On a more individual level, patrons of architects receive a home as a built response to personalities and aspirations (the clients’ personalities and aspirations, that is). Interestingly, on both the Holt and Moon projects the architects have chosen to build black boxes with their backs turned to neighbours and the street. Is this an expression of particular circumstances? Or is it more an articulation of the times and a desire to create private environments separate from the public domain? Do wearers of large dark sunglasses do it to stimulate feelings of privacy or superiority? (Okay, or to stop squinting?)
The Holt House sits on a narrow and steep site which was subsequently revealed to be mostly insubstantial fill. This compelled the design to step down the hill towards the north, on deep piles, making the house more expensive but also providing it with a generous outlook over the back gardens of Grey Lynn. The Moon House, by contrast, is its own little world on its flat rear site encircled by close neighbours. The sensation is currently quite interior but this should change as landscaping is completed and movement between inside and out becomes easier.
A week after visiting both houses the casualness of the main floor of the Holt House grows on you while the initial buzz of the Moon House wanes. The ordinariness that was the stated objective of the Mitchells may have been a red herring, but there is certainly a sense of relaxation and ease of movement that would make this my pick to live in (if I didn’t need to go downstairs). The suspicion is that this has more to do with the extra space available, the more unstructured plan shape and the relationship between interior and the deck than any material or detailing moves.
There is no doubt, however, which is the more beautiful house for the passer-by. The Holt House presents a tough face while over at the Moons’ there are many gorgeous bits and Lister has given his understandably enthusiastic clients a deftly precise composition of space and detail. And so would anyone be game to guess which house would sell for the higher price? Both are the product of very skilful architects beginning with subtly different sets of parameters and quickly diverging down different paths of inquiry.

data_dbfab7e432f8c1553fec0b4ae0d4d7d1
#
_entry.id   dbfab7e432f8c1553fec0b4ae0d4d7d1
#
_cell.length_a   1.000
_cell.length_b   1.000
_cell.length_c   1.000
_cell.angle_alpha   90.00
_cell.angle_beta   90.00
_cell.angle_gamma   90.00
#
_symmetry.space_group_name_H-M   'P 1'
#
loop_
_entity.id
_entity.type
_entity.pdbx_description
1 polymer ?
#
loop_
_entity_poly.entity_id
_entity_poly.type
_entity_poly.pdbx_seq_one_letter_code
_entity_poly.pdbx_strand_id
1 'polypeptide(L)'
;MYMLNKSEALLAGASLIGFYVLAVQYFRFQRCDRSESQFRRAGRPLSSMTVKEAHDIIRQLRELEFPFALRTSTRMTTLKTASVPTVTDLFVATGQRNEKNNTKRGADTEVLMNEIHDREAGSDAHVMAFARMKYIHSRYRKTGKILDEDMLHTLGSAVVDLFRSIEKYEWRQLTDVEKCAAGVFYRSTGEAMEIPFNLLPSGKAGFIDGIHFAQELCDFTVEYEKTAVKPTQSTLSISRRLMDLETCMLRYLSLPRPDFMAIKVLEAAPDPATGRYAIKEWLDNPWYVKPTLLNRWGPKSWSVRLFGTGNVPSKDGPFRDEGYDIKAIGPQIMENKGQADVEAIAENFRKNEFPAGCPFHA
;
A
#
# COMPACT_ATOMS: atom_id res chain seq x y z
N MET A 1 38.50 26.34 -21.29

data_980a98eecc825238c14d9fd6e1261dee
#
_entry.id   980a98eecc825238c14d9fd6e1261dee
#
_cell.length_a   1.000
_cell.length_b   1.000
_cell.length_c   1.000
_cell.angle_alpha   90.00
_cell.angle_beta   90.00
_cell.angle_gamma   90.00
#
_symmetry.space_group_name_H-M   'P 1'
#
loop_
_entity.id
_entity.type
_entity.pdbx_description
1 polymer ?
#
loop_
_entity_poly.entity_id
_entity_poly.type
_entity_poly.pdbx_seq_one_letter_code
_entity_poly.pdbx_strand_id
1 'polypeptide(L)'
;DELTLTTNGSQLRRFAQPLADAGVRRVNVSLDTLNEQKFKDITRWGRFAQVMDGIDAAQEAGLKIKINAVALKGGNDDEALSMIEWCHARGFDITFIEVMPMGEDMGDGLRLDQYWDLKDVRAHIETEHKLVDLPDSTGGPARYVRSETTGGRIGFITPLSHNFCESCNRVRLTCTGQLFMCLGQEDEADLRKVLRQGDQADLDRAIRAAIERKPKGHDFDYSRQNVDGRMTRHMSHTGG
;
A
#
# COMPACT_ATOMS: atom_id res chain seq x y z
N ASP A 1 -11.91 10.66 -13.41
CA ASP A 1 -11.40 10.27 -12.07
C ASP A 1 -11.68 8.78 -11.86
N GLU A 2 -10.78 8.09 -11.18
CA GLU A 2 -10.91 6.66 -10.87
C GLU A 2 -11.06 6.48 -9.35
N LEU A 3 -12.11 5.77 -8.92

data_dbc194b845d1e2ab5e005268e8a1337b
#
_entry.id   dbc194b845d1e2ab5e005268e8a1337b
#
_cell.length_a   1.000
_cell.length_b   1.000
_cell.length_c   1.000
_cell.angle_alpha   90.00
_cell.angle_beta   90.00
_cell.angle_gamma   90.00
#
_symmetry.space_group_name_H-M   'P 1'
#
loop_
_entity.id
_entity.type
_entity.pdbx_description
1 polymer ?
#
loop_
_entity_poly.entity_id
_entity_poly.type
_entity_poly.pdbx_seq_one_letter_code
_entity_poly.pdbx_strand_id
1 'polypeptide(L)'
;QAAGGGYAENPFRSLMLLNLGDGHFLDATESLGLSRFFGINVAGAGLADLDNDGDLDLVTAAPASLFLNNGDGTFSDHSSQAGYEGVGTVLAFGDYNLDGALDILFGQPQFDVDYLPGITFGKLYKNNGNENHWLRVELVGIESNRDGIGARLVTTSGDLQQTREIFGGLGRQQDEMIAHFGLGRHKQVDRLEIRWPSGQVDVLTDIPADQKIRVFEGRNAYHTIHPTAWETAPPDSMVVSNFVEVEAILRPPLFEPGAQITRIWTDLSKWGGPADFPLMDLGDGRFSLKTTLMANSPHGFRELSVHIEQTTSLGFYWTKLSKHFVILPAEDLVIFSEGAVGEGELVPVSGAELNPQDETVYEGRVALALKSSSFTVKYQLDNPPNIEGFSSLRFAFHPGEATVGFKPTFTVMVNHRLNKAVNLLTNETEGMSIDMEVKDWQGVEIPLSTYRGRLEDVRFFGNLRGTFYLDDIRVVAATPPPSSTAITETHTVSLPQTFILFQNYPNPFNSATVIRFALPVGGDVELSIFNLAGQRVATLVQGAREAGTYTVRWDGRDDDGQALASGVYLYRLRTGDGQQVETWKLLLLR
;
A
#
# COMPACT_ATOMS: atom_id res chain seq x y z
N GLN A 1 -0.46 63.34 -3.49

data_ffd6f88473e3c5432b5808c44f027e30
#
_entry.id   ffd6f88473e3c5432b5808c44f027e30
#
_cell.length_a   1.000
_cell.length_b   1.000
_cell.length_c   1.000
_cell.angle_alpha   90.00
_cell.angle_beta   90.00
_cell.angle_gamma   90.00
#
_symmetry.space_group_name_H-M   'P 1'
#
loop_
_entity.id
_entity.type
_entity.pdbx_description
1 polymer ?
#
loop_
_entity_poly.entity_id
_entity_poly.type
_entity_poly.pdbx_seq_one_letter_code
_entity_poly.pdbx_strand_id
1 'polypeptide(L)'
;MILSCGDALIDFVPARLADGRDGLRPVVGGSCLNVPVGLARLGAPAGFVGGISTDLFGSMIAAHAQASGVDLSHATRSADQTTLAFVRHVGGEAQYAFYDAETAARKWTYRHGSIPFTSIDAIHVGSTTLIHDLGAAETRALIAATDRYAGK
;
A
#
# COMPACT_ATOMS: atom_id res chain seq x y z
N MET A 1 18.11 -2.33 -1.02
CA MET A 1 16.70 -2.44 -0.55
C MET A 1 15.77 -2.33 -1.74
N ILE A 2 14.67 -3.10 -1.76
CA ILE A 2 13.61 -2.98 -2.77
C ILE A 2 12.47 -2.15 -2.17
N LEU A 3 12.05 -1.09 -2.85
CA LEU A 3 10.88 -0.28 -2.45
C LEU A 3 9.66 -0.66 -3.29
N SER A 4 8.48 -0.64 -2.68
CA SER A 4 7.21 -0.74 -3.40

And what of Douglas Lloyd Jenkins’ claim that residential architects are just trick-providers for rich people? Most architects just want to do decent designs and feed their kids, and if doing small houses will pay the bills then great. We gag over the builder brick ‘n tiles springing up in the suburbs but we haven’t yet worked out the means of production that would allow better designs to put them out of business. Who knows if more architects here will follow their Australian cousins into prefab work, but the market is a great decider of what works (in a larger sense) for people, and frankly architects working as consultant professionals don’t have what it takes to compete at the affordable end of the residential market. So (in Auckland, at least) there is a natural drift up the residential food chain because, if Joe Average can’t build a new architect-designed house for a couple of hundred thou, then he won’t use an architect.